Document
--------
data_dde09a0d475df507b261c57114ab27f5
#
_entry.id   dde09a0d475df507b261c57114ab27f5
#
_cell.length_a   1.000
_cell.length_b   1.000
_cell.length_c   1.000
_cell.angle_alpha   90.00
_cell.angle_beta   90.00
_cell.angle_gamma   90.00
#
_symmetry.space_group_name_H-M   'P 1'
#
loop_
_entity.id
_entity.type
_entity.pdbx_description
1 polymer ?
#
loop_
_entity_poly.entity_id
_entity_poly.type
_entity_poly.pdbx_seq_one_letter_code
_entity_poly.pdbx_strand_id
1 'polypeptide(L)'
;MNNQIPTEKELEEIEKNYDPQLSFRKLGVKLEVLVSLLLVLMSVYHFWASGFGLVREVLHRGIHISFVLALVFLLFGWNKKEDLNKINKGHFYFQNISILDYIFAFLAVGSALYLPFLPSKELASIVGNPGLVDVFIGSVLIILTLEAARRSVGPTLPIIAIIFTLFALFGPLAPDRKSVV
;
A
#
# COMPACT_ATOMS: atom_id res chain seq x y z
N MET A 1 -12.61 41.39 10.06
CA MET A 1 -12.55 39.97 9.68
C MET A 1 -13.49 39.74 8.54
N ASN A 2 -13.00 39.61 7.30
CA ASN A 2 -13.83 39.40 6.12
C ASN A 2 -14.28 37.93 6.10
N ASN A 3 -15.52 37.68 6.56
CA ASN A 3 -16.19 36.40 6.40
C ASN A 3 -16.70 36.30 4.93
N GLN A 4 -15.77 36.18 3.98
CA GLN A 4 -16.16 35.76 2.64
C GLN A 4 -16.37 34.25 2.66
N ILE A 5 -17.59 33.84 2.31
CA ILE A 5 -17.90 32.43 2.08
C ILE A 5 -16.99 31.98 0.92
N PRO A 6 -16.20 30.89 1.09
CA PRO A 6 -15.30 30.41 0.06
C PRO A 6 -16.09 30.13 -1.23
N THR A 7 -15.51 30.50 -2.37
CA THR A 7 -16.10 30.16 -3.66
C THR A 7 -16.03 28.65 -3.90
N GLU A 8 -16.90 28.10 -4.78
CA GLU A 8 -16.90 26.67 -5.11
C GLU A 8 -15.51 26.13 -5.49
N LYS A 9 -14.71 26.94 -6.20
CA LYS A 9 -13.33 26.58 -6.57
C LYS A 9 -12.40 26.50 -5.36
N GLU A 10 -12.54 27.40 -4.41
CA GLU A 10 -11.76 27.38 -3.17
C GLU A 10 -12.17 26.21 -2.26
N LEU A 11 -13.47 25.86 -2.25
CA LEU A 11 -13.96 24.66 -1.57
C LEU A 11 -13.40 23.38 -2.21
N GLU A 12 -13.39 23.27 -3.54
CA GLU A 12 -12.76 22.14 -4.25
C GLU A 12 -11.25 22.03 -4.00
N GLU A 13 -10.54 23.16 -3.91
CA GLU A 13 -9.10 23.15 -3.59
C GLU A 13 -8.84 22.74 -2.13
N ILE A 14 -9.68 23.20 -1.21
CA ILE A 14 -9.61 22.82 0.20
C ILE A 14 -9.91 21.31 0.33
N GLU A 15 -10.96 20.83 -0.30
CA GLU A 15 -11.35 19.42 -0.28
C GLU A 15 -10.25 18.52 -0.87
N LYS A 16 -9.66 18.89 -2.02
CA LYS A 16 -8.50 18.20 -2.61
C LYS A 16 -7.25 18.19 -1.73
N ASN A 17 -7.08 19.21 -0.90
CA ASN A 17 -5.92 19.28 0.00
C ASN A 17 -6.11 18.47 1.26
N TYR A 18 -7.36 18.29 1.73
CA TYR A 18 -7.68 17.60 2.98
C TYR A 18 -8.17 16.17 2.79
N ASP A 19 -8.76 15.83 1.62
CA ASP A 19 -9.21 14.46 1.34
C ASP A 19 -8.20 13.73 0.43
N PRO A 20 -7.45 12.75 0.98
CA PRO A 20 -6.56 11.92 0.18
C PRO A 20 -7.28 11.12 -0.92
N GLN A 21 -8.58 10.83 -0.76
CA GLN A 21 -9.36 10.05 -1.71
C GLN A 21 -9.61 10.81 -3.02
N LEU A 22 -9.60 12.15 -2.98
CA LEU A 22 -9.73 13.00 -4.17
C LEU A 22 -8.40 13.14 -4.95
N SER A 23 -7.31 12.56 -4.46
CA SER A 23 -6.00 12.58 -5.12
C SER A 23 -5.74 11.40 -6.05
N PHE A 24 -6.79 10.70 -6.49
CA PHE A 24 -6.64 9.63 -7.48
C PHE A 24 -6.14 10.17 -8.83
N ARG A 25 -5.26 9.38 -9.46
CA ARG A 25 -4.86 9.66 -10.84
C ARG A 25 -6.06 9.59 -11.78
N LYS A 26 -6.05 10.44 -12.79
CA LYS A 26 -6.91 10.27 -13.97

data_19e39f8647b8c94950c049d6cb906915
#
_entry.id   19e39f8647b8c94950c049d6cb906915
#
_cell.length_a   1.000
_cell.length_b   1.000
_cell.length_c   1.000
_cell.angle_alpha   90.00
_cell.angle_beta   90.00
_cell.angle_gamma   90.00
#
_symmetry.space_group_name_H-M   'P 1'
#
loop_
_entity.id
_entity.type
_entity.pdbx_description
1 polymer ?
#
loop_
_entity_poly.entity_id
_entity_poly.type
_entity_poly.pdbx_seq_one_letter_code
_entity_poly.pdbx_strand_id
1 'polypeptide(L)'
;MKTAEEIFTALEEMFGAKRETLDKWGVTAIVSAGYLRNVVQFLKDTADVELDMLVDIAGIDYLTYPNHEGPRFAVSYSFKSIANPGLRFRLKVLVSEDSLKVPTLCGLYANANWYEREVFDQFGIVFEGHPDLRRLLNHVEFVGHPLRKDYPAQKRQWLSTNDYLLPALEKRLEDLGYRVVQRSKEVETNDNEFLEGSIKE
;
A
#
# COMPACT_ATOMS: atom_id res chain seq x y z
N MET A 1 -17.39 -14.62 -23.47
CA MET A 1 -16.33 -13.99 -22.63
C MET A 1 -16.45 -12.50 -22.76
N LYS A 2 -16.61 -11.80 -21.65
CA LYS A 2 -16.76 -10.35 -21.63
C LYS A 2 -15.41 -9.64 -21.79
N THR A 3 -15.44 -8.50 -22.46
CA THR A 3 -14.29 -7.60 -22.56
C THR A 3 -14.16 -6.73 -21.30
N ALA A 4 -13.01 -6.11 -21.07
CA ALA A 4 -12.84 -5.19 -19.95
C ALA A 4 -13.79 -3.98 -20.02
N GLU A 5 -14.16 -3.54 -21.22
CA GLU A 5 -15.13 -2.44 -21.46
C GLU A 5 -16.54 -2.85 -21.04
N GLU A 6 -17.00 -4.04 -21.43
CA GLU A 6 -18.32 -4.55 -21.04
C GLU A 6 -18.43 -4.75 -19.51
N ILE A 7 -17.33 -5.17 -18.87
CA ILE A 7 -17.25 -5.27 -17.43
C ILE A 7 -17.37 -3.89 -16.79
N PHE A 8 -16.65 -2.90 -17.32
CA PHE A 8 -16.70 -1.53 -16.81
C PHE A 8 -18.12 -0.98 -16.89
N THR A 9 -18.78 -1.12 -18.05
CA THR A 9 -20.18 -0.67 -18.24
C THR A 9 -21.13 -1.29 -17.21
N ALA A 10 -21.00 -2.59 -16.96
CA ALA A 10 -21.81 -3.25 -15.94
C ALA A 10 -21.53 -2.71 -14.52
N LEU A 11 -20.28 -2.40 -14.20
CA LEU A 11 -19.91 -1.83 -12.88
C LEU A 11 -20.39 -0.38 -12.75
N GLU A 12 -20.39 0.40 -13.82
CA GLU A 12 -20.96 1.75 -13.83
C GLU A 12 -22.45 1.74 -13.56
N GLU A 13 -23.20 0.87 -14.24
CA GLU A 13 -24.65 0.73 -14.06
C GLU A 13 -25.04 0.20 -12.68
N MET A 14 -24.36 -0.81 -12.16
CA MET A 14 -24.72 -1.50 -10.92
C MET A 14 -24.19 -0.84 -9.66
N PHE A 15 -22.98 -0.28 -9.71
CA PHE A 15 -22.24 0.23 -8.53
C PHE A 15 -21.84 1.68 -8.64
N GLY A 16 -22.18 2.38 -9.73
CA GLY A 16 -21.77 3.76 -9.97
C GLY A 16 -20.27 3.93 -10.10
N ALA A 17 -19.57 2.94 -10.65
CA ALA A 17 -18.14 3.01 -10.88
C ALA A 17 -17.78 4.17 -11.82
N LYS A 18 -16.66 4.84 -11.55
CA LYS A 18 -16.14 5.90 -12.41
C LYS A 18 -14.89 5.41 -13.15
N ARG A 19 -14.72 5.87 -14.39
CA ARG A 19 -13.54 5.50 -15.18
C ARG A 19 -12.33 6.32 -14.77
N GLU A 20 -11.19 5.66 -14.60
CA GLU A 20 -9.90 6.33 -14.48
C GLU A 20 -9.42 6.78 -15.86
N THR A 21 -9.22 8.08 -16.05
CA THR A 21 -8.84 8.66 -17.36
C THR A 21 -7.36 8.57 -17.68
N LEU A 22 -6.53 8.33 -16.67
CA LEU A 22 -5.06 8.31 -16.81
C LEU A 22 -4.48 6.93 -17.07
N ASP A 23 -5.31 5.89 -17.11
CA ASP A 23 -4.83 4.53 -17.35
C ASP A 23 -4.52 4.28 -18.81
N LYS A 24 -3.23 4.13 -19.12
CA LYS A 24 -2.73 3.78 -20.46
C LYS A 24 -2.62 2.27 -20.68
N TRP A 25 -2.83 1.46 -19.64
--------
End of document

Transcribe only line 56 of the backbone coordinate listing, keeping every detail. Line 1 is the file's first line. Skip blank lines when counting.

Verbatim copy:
CA LYS A 9 -13.33 26.58 -6.57